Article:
Picardy, circa 1590
Walnut with traces of original gilding and paint, ebony, marble and bronze.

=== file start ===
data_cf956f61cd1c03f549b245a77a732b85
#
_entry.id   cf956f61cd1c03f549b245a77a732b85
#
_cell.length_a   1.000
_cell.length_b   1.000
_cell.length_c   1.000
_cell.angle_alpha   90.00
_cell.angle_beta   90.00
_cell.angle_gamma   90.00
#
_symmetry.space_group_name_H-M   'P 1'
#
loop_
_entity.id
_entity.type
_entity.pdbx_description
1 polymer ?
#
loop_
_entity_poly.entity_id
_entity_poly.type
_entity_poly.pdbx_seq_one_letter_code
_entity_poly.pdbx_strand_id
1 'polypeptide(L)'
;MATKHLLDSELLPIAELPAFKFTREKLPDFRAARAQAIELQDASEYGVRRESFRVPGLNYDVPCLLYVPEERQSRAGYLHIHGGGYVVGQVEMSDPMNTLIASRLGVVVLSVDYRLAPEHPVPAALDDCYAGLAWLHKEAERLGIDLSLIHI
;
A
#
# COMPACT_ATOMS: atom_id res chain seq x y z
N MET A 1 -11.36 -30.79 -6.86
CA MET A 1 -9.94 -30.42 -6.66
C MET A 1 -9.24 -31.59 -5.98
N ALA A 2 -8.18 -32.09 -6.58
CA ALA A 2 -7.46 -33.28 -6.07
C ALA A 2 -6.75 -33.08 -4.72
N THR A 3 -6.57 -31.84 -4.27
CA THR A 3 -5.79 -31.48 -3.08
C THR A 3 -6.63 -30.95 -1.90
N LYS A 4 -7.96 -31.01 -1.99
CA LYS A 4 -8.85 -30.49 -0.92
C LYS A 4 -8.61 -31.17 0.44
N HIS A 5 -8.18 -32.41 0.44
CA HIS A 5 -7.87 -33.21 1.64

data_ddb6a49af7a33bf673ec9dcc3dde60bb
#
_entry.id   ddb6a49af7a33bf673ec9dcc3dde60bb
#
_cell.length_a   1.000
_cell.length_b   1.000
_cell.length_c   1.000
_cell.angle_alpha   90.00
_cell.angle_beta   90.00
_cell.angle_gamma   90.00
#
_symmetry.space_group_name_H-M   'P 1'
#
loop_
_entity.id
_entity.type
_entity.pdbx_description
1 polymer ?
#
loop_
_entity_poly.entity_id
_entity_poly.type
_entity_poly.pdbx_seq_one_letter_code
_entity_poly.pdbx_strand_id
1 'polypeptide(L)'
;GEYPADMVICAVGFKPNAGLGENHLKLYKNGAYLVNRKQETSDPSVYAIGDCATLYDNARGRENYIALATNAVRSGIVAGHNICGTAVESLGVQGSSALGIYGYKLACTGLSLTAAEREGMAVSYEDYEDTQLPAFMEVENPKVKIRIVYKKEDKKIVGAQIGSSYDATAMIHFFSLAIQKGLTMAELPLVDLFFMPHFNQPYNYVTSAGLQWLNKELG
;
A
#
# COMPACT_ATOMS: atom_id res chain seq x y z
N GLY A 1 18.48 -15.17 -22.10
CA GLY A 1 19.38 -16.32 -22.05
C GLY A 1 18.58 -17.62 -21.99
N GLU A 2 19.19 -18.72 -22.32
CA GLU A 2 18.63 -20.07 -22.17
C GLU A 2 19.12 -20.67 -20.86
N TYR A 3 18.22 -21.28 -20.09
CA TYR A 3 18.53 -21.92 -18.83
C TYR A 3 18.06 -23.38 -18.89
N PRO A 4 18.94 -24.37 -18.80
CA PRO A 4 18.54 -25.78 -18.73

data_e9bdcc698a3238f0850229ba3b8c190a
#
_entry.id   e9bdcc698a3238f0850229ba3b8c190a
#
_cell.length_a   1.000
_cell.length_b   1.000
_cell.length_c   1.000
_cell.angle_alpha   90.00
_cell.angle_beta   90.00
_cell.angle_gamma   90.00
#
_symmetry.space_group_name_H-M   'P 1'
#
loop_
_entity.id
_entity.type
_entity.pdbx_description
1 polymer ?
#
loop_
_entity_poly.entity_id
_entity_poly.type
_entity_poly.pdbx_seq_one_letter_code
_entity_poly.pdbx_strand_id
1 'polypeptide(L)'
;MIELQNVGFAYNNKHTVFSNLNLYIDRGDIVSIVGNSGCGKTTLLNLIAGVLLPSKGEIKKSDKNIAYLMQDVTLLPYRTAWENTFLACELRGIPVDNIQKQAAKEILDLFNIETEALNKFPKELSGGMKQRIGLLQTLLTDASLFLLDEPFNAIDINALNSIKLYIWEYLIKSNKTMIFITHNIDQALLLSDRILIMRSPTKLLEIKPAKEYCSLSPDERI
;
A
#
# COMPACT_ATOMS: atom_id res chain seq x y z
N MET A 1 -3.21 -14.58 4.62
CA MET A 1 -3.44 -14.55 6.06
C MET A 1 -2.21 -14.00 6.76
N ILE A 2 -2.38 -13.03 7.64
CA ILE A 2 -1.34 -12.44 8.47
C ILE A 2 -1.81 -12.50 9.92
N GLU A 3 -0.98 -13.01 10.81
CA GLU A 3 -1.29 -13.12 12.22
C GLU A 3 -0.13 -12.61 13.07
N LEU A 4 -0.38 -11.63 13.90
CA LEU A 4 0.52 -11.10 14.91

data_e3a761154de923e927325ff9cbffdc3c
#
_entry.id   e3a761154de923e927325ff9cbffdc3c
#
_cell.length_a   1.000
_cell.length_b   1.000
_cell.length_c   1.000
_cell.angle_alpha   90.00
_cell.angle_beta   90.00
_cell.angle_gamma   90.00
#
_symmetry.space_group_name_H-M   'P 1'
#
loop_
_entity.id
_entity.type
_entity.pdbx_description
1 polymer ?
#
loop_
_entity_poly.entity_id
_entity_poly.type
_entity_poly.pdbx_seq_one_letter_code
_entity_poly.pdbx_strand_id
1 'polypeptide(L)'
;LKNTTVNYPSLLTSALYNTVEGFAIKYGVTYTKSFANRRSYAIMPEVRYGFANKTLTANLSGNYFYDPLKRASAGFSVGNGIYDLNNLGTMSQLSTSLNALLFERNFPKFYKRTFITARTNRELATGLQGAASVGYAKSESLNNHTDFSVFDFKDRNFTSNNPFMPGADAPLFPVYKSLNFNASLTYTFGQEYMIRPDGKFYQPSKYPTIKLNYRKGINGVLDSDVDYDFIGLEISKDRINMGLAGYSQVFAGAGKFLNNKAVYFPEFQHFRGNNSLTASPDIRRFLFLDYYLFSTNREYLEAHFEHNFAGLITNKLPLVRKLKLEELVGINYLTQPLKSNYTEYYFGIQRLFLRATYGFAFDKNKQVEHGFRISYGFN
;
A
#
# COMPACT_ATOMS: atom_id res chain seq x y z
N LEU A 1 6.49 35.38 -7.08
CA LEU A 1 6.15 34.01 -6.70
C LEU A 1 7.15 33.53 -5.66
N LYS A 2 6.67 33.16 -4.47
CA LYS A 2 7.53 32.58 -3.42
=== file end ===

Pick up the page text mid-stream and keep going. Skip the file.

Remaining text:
Provenance: Joseph Brummer, New York; Dikran Kelekian, Paris. A broken pediment enframes a stacked plinth is raised above the upper half of the cabinet, which has two doors, carved in low relief, each depicting a mythological god and goddess respectively, modeled after sixteenth century Mannerist engravings. These doors are each flanked by a pair of ebony colonnettes, which enframe grotesque carvings and inset marble plaquettes. The interior of the upper cabinet and doors is lined with late sixteenth century silk damask and cross-banded, in various geometric forms, with period silk gimp. This part of the upper cabinet is raised on a base of three drawers, each inset with marble, and the central one of which is decorated with carved grotesques. The lower half of the cabinet stylistically and formalistically echoes the upper half. The cabinet retains its original wrought-iron hinges, locks, lock escutcheons, and keys. Considered to be the most prestigious piece of furniture in the sixteenth century, this type of cabinet in two parts is a fine and rare example of the French court cabinet, a form first popularized at Fontainebleau. The cabinet is crowned by a mid-sixteenth century Paduan bronze bust of a Roman Senator. This cabinet remains in its original form with only minor repairs. Evidence of late seventeenth century repairs confirms the high esteem in which these cabinets were held throughout the centuries.